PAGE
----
The beginning of this year saw me joining the ranks of millions before me. You've heard this story before.
I disembarked at Suvarnabhumi, one of Bangkok's two international airports. I'd flown in on a one-way ticket and a single sparsely-packed backpack and no plan, bringing only the clothes I'd worn on the plane and the desiccated crumbs of expired daydreams.
Early on, I was inundated with tall tales of the cliched "life-changing personal experiences" one can replicate when they've earned money, even barely any money, within a first-world economy. These must-do's read almost like a curriculum off some deluded syllabus for the privileged-but-"conscious". As usual when confronted with surroundings completely alien to me, I felt blissed out, delirious, and expansive, which chased away my cynicism for a time.
As if Southeast Asia were merely Disneyland for spiritual capitalists and would-be anthropologists, other English-speaking travelers I met on the way would share their reviews, with a tone implying that they'd benevolently condescended to some quainter rhythm of life.
Bright-eyed gap-year kids obsessively hewing together some sort of "rite of passage" ritual had become the new face of white imperialism.
"Oh, it's so touching, the natives here, they have so little, and yet they give so much."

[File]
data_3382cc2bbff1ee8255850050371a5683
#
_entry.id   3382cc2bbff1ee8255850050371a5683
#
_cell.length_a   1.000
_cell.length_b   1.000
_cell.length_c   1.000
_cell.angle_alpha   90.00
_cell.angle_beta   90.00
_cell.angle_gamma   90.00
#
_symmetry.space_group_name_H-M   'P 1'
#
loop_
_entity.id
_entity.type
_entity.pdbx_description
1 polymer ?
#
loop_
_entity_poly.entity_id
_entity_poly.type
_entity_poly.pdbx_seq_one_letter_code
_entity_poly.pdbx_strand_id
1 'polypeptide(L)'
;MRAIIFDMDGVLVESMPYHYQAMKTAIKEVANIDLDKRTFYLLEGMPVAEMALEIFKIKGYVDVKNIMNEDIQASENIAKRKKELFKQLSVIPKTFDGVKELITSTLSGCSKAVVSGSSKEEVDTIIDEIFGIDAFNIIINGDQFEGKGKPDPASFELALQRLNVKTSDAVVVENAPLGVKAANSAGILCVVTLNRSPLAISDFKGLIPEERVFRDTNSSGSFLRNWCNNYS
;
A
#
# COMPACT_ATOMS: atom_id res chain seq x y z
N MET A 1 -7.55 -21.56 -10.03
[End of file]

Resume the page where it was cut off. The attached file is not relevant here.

And, even more absurdly: "Yeah, we paid to go on this guided trekking tour to visit one of the indigenous hill tribes, but the experience...I don't know, it was just so inauthentic. So commercial, you know, like they just wanted our money."
My allergic reaction to these conversations quickly propelled me into an infinite spiral of self-questioning.
Sure. I could criticize the hypocrisy of paying for an "authentic" experience, but how exempt was I, really, from similar criticisms? Was I merely making social observations, or were these people reflecting something uncomfortable in myself? Was I just like them? Was that why they annoyed me so much?
You've heard this before, too: I'd meet travelers along the way who'd had similar revelations. They'd scoff at the "tourists" [differentiated from "travelers" in their minds] who would stay at nice hotels, hire chauffeurs, and delight in how cheap prostitutes were. Meanwhile, these "travelers" would loaf around in hostels run by ex-pats from their home country, stocked with kids who were so like-minded that they could discuss worldly matters for hours without anyone's perspective being challenged, investigate the cheapest ways to get high, and consult their smartphones or guidebooks every time they needed to make a decision on where to go, what to eat, which "life-changing" experiences to pay chump change for.
Well...I'm not doing any of those things. Lonely Planet never factored into the equation for me. I'm not going on elephant rides or staying in youth hostels run by foreigners. I didn't even bring my laptop!...But now am I doing the exact same thing as these "travelers"? Creating a separation and looking down on them because my own protocols and motives are somehow more "pure"? What's the motivation behind that? First-world guilt or self-loathing? What's the point? Should I not even be here?